City Manager John Szerlag presented his $146 million preliminary budget proposal to City Council Monday night with great optimism that comes with a word of caution.
"This is an excellent budget," Szerlag told council. "It is one that I am proud of and that staff is proud of. It has been a long time since the city had a budget that moved the city forward. It's not a one-year budget either, but a three-year plan for economic sustainability."
The 2015 budget targets a millage rate reduction of 0.750 mils, lowering it from the 2014 rate of 7.7070 to 6.957 mils and completing a 1 mil rate reduction over two budget cycles that was promised when the Fire Service Assessment (FSA) and Public Service Tax (PST) were approved.
The FSA methodology used to determine the assessment amount, however, is being challenged in court. The Circuit Court approved the methodology, but a group of citizens who filed the challenge chose to appeal to the Florida Supreme Court. That court has not yet ruled and is due to take its hiatus on Aug. 1.
Szerlag's timeline for final approval starts with council adopting the tentative millage rate and Public Service Tax rate (7 percent) in August and the final millage rate by mid-September. The 2015 budget cycle goes into effect on Oct. 1.
"I will be asking for the millage rate to stay at 7.7070 if the FSA case is not solved," said Szerlag. "The final millage rate can be lower than that, but if we set the lower rate now, it can't be raised."
Szerlag's proposed budget includes a 5 percent increase in base salary for city employees, who have not gotten an increase for seven years. It also includes a capital funding plan as well as reinstatement of a streetlight program, parks master plan, plan for Bimini Basin and Seven Islands in Northwest Cape.
Council asked for a budget workshop session with department heads to gauge their needs and discuss funding options for the near future.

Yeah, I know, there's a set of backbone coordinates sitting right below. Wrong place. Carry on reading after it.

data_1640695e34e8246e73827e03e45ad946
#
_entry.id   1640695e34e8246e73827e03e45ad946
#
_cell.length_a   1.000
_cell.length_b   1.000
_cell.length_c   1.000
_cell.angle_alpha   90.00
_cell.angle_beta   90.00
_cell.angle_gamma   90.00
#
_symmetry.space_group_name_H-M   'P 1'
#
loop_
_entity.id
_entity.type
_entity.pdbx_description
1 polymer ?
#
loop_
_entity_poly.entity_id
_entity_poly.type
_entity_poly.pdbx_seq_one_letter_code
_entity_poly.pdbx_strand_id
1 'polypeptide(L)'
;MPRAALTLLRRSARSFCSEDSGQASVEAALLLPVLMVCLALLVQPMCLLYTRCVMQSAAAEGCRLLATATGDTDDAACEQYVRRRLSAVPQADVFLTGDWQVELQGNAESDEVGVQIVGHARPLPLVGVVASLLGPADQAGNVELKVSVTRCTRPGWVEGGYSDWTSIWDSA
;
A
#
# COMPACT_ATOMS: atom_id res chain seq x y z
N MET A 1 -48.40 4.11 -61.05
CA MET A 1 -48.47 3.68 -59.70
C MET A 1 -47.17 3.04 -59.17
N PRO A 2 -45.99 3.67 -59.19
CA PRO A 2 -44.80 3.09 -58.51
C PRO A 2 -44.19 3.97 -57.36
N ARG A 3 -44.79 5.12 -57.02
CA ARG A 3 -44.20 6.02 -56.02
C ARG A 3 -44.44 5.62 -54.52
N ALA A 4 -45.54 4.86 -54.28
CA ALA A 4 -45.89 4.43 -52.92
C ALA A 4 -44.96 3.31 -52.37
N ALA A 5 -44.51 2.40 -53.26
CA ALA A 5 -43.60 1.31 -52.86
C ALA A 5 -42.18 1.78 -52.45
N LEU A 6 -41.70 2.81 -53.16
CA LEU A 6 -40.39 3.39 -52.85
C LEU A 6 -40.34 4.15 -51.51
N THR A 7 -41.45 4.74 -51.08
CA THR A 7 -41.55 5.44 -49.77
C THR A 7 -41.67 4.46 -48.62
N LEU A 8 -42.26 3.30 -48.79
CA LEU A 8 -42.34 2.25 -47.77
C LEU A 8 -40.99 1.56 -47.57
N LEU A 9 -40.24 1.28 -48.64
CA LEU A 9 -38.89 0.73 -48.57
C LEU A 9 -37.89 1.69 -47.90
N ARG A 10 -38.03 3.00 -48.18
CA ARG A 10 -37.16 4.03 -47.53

Even before tackling the budget, council tried to salve several anxious citizens who were concerned about an investigation into a recent incident of a Cape Coral police officer using excessive force on a 20-year-old man that they feared might get swept under the carpet.
Councilmember Rana Erbrick was most vocal in asking the group to be patient and assured them the investigation would be proper and released to the public when it is completed. Citizens mentioned the need for the civilian review board that was recently disbanded. Erbrick reminded them the review board had no powers to investigate, only to review the investigation report when it was finished.
Chief Bart Connelly offered to show anyone the process involved in internal affairs investigations by contacting his office for a meeting.
Council voted on several annual resolutions, among those to set the residential solid waste assessment rate and the vacant lot mowing service rate.
The vacant lot mowing rate is slightly lower than last year in all four mowing districts. District 1, which is the most built-out area, will see a rate of $28.13 for next year. The rate homeowners pay in District 2 will be $20.92 while District 3 and 4 lots will be assessed $20.91. The same two contractors once again will provide the mowing services. Those rates are subject to final approval by council and still could decrease further.
Homeowners will see a slight increase in the residential garbage rate for 2015. The service provided by WastePro will cost residents $163.43, a $13.64 increase over the current amount being paid. Of that increase, WastePro receives an increase of $1.22 per home. Like the vacant lot rates, the amount is subject to final council approval at an upcoming meeting.
Mayor Marni Sawicki shared her experiences from attending the U.S. Conference of Mayors recently in Dallas. While there, the mayors were shown an LED light bulb presentation prepared by Philips Lighting, including possible ways to use LEDs in the city's streetlight program.
"Fort Myers Mayor (Randy) Henderson and I will be discussing ways our two cities can partner to make a program like this work for our cities," Sawicki told council. "Both cities struggle with ways to fund streetlights."
Sawicki produced two residential LED bulbs to show council members.
"These things cost just $9 and they last for 22 years," she said.
Sawicki also presented videos for an anti-bullying campaign, the Shriver Report initiative to help single mothers and an unveiling by Google that showcased their Driverless Car Project.
She also gave highlights of a water council, climate protection agreement and women mayors meeting.
Council's next meeting is Monday, July 28.